Norwich’s peregrine falcons gear up for breeding season

PUBLISHED: 06:30 20 February 2014

CCTV picture of one of the cathefral peregrine falcons. Photo: Hawk and Owl Trust

CCTV picture of one of the cathefral peregrine falcons. Photo: Hawk and Owl Trust

Hawk and Owl Trust

The camera lens has been cleaned, and the bones of old prey cleared from the gravel box as bird watchers gear up for another exciting breeding season featuring Norwich’s popular peregrine falcons.

The stars of the Hawk and Owl Trust’s CCTV stream are already starting to get a bit amorous at their nest box perched high up on Norwich Cathedral’s spire.

Hopes will be high that another brood of chicks will arrive this spring to bolster numbers of the bird of prey in the region.

And to help any fledglings find a new home once the time has come to fly the nest, the Hawk and Owl Trust is planning on erecting another nesting box at Great Yarmouth Minster in the coming weeks.

Lin Murrary, from the Hawk and Owl Trust, said: “Both the male and female are active around the box now and he keeps bring her little presents. They are making little scrapes in the gravel in the box which is the start of their nest building.

“On Valentine’s Day he gave her a dead piece of something, which a colleague of mine joked is like the falcon version of being taken a cup of tea in bed.”

Last month, the charity sent an expedition team up the 85m and 313 steps of Norwich Cathedral’s tower and spire to carry out some annual maintenance on the nest box.

The team first took samples of gravel from the nest box so that the county’s official beetle recorder could carry out a scientific study to find out which beetles, if any, also make the peregrine nest their home.

A peregrine nest can be an attractive environment for many insect species and entomologists are keen to take these rare opportunities to study them. The team then cleaned the gravel and removed old prey. A new front ledge was installed, which has a rougher surface, to make it easier for the pre-fledgling peregrines to grip while wing exercising.

A light shield was also fitted on to the side of the box nearest the CCTV camera, to prevent the light from the lamps that illuminate the spire at night from blinding the top camera. It has grit embedded on the top surface and has already become a favourite perch for the male peregrine.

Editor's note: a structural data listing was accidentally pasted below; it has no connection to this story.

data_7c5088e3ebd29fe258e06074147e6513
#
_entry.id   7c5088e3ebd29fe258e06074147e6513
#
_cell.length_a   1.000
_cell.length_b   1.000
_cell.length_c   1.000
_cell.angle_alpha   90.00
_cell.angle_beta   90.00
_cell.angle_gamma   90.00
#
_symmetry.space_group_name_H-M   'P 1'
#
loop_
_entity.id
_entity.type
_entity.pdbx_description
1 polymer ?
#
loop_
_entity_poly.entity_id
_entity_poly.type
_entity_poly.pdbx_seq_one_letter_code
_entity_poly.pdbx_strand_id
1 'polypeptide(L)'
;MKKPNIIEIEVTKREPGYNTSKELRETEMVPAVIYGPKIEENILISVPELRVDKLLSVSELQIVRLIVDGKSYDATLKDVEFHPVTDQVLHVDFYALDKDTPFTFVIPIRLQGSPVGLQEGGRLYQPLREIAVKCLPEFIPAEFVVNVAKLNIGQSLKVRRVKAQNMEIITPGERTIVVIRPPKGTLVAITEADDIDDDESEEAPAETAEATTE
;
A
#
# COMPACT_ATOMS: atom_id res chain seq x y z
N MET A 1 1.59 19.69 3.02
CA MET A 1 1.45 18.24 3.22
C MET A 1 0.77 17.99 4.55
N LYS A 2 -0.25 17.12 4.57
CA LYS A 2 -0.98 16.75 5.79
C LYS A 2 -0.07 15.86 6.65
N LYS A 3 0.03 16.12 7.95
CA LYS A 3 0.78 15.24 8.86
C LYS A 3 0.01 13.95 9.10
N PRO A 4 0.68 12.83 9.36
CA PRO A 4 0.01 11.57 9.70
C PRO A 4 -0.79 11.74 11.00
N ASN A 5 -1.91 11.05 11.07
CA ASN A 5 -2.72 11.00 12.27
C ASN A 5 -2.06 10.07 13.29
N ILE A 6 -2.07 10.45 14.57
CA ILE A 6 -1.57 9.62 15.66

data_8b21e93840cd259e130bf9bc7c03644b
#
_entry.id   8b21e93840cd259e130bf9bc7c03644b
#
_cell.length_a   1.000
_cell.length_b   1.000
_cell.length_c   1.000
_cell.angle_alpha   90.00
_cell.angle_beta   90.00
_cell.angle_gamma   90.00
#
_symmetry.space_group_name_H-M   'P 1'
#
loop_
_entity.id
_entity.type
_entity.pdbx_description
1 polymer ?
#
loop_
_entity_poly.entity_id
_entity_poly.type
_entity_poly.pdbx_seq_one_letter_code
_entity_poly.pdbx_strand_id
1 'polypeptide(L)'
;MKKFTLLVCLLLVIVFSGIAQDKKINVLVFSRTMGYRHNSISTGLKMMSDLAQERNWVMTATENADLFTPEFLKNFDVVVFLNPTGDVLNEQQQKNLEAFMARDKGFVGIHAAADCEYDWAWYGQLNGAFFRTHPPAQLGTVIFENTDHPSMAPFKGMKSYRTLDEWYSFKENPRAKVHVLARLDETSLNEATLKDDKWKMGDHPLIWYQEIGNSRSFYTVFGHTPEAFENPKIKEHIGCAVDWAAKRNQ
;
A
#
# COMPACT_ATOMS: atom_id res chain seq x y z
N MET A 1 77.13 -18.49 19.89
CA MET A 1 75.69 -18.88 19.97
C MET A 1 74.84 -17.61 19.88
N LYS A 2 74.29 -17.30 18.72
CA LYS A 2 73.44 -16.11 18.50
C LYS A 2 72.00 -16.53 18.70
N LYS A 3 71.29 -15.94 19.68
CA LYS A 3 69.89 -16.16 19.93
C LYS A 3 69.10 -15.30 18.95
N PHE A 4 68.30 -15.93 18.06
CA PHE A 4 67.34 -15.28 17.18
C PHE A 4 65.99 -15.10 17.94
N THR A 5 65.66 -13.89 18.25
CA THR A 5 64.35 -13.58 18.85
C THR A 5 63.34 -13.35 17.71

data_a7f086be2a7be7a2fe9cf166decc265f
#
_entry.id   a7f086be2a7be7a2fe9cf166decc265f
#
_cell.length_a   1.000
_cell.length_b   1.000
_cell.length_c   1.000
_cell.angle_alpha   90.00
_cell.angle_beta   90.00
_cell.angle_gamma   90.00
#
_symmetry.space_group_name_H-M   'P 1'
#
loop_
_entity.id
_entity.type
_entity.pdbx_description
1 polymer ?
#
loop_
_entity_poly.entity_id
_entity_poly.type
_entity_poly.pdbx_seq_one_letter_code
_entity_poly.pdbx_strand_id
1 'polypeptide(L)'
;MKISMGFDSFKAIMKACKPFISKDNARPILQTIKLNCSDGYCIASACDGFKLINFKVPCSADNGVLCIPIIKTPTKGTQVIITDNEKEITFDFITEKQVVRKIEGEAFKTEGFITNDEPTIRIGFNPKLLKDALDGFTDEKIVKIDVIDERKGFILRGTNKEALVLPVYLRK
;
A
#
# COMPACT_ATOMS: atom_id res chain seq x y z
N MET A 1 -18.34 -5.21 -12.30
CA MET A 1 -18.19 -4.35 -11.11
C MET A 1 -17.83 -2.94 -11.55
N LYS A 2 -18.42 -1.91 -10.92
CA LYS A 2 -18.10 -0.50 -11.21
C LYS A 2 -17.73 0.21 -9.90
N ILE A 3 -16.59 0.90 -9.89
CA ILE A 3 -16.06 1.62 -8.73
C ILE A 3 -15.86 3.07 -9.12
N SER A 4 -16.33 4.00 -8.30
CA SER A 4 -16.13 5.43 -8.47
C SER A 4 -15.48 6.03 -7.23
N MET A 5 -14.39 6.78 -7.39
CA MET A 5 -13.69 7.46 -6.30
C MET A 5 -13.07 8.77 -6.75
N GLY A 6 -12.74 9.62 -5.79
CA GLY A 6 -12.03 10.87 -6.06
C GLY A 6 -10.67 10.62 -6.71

Finally, the camera lenses were cleaned.

The Norfolk peregrines generally lay their eggs in the second half of March and interest in the birds is at its highest from March to June. The Hawk and Owl Trust is once again looking for volunteers to help at their 2014 Norwich Cathedral Peregrines Watch Point in Cathedral Close.

Volunteers talk to the thousands of visitors who come to see the falcons and help them to spot the birds using the telescopes at the watch point.

Last year the peregrines raised four chicks on the special platform and 31,000 visited to see the peregrines. The two youngsters which survived after leaving the platform have become independent and since then one has been spotted over Strumpshall Fen.

Peregrine project co-ordinator Leanne Thomas said: “People from Norwich have taken these wonderful birds to their hearts. The volunteer support that they have shown in previous years has been incredible, helping us share the birds with visitors from all over the world.”

Volunteers need to be good communicators who are happy to talk to visitors of all ages and abilities. Anyone who is interested in getting involved as a volunteer should contact the Hawk and Owl Trust at their Sculthorpe Moor Nature Reserve near Fakenham on 01328 856788 or by email at

Volunteers can also sign up online at

The charity is also planning to provide a live stream for Norwich Castle’s new ‘Wonder of Birds’ exhibition to be held during the spring and summer.

Do you have an interesting story about birds? Contact reporter Kim Briscoe on 01603 772419 or email

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